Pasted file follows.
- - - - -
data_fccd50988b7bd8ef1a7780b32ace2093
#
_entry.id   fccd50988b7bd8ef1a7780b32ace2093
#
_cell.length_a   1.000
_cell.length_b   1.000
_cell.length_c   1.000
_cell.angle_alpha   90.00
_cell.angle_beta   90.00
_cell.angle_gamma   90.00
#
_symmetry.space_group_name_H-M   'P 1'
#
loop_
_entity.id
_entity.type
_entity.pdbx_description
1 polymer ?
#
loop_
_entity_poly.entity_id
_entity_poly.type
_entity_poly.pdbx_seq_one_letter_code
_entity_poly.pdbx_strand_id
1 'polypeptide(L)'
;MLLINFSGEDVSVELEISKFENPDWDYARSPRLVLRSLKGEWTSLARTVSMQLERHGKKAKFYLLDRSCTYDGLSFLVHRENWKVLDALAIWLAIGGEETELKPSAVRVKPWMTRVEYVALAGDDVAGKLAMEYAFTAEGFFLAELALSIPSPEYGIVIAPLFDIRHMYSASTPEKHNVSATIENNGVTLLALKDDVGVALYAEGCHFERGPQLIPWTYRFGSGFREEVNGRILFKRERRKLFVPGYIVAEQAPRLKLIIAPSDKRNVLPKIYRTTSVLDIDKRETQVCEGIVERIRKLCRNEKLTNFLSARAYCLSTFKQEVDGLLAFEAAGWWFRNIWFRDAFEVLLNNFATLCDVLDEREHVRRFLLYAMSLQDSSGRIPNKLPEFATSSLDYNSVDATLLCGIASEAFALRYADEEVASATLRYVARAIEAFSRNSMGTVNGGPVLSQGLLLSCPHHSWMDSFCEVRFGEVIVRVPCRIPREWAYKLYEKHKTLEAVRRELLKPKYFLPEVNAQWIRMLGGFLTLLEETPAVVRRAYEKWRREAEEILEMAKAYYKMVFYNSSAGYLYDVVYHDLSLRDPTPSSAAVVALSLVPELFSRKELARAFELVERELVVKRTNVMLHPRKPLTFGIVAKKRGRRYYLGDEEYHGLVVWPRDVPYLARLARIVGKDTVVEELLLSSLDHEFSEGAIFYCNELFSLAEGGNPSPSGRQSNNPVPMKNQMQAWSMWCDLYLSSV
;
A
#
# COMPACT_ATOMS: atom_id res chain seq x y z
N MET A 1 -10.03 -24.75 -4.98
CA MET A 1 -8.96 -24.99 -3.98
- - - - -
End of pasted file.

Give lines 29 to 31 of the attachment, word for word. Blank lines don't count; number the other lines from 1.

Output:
#
# COMPACT_ATOMS: atom_id res chain seq x y z
N MET A 1 -10.03 -24.75 -4.98